CLEVELAND — Tracy Jackson is a Cleveland mother of two children, who believes a higher power stepped in to save her life after her car was riddled by gunfire on May 25.
Jackson said she was just making her way into the USA Food Mart of East 123rd Street, when a barrage of bullets hit her car and the store, while her children were inside her vehicle.
One of the stray bullets grazed the top of Jackson's scalp and doctors told her the bullet missed entering her head by less than a half-inch.
Jackson believes she survived the gunfire so she could rally her neighbors to demand the City of Cleveland do more to slow down city gun violence.
“We were about to get out of the car, and my car was shot up, it has over 30 bullet holes in it," Jackson said. “I was worried about my son, he was in the back seat, there are six holes in the back seat.”
“I’m wondering why the store is not providing the extra security that is needed if they know that this store has shootings.”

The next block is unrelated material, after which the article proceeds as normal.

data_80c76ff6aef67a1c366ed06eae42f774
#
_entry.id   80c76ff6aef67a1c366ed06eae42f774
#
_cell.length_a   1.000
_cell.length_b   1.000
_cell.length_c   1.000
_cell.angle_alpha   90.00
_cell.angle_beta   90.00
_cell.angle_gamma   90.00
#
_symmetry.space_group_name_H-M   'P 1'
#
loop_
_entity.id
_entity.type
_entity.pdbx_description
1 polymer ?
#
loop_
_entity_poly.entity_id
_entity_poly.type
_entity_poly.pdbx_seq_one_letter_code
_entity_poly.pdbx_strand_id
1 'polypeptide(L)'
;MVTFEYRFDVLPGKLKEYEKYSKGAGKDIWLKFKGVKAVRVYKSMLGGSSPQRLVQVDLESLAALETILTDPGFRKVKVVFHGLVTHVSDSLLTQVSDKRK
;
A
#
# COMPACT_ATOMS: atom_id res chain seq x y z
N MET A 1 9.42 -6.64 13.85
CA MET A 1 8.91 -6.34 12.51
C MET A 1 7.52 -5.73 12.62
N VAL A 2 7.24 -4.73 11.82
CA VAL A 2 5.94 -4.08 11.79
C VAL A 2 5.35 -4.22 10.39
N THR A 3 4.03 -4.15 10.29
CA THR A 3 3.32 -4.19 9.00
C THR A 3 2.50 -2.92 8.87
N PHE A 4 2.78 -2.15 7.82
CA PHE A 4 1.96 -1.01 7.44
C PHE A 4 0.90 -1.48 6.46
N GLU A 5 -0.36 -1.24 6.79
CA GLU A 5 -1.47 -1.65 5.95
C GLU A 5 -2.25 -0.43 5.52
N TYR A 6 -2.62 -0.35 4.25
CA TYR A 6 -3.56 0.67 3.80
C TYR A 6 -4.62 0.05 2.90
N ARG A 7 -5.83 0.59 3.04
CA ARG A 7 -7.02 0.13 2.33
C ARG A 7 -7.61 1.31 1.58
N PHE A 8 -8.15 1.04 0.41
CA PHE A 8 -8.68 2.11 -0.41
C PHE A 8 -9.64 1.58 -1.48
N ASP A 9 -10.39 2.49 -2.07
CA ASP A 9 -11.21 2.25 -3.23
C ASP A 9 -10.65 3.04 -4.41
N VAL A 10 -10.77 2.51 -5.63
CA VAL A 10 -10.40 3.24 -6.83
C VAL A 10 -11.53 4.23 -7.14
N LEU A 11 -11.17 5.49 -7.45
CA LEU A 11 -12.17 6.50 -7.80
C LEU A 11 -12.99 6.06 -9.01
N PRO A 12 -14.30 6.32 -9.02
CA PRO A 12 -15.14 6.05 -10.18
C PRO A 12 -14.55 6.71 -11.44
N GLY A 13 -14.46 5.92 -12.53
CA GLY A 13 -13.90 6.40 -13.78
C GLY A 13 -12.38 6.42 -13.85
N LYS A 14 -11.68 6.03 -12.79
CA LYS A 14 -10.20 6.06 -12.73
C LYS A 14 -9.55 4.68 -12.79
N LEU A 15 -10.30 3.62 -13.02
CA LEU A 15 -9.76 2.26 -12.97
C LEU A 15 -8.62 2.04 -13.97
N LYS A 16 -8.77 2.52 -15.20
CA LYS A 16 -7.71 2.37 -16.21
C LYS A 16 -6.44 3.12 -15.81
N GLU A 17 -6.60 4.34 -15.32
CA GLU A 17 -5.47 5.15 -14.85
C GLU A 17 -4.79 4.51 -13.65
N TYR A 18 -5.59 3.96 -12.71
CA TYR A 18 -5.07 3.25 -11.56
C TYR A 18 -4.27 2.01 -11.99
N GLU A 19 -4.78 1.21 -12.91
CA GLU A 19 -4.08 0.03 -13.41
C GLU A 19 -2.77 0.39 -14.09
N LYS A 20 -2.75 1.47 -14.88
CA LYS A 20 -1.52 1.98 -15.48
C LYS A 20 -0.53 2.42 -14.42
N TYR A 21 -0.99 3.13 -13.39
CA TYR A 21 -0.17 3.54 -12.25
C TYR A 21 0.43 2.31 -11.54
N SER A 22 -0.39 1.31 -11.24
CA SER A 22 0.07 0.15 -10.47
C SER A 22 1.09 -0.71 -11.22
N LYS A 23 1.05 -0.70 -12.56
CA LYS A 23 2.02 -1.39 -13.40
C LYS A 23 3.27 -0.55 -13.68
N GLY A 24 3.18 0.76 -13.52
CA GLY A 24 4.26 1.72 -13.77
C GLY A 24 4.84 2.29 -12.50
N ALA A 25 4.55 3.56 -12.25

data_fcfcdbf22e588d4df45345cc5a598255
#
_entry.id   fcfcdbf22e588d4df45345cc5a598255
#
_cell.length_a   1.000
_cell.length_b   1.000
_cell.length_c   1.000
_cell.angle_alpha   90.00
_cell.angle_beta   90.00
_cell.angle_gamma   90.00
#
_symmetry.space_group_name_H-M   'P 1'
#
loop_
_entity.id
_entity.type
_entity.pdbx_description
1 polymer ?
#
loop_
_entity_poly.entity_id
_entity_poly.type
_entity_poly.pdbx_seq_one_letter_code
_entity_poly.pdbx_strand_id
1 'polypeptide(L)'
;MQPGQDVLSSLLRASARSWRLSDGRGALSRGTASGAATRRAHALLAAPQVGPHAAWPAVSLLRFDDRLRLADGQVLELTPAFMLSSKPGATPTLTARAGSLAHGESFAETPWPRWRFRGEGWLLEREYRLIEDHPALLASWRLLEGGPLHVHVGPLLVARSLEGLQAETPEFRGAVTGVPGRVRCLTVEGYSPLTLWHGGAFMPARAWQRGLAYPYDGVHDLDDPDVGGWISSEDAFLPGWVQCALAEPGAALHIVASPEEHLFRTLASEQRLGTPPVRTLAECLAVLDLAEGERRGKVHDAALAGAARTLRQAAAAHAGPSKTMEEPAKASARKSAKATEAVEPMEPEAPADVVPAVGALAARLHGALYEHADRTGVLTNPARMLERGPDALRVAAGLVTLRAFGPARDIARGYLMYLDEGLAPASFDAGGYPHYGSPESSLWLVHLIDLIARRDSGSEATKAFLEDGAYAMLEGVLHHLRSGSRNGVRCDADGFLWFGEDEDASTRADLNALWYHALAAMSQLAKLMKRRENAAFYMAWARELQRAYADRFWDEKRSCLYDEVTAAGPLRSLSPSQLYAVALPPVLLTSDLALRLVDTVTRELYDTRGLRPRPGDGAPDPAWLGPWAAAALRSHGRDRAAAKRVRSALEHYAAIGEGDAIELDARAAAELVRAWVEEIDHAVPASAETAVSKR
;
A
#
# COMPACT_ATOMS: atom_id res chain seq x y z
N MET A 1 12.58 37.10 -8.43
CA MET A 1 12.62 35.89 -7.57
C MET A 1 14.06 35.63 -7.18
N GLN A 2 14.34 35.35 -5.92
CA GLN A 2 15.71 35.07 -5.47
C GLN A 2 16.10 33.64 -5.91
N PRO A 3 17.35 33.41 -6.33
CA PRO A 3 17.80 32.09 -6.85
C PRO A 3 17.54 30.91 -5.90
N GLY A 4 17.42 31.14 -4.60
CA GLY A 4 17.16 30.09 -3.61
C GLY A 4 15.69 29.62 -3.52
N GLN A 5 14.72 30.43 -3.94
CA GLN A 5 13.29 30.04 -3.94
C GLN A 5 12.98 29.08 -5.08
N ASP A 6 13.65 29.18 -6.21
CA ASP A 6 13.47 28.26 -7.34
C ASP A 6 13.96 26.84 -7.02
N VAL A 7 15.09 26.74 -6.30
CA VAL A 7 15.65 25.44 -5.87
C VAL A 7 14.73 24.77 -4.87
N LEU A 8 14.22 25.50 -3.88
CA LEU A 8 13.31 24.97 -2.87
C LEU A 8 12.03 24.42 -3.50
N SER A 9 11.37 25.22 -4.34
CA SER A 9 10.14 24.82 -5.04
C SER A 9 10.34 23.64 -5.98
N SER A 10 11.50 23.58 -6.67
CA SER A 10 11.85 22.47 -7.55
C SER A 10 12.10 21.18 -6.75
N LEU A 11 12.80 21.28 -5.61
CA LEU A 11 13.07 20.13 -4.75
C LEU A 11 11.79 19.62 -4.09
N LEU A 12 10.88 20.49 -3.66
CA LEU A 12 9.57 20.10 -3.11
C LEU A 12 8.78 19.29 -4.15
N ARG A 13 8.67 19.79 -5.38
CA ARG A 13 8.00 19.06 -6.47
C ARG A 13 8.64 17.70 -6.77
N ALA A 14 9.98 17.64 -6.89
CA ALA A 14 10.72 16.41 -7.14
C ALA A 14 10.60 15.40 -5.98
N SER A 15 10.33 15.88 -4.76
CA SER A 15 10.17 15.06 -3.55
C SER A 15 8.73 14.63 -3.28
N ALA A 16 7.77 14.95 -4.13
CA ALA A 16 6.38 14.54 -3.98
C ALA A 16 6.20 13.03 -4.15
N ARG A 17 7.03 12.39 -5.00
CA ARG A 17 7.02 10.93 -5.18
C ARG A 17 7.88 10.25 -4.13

“Luckily, God said he had another plan for me, I’m here for something else. We have got to come together in these neighborhoods, we have got to do better for our children and ourselves.”
Ward 9 Cleveland Councilman Kevin Conwell told News 5 recent gunfire, and the killing of a 23-year-old man in the 400 block of East 124th Street on May 25 is connected to an ongoing turf war between two rival gangs.
Conwell pledged to contact the Cleveland Safety director and ask for stepped-up patrols, increased community policing, and the installation of ShotSpotter sound detection technology, over the next few months.
“I was very, very depressed last night when I got home," Conwell said. "And so I was thinking what can I do about it.”
"ShotSpotter is like radar, it will focus right onto a license plate or where that shot came from and we can pinpoint them there, and so we’ll know who is responsible."
“The store has created safety concerns. I moved forward 12-years ago to try and close them down, however, the residents told me in the neighborhood they have no vehicles to get to other places. It's an important source of groceries for low-income families in the neighborhood."
News 5 reached out to the store owner and he said he has been urging the city to put up a surveillance camera in his neighborhood.
He also said he will work with Conwell to install better video cameras on the outside of his business in the coming weeks.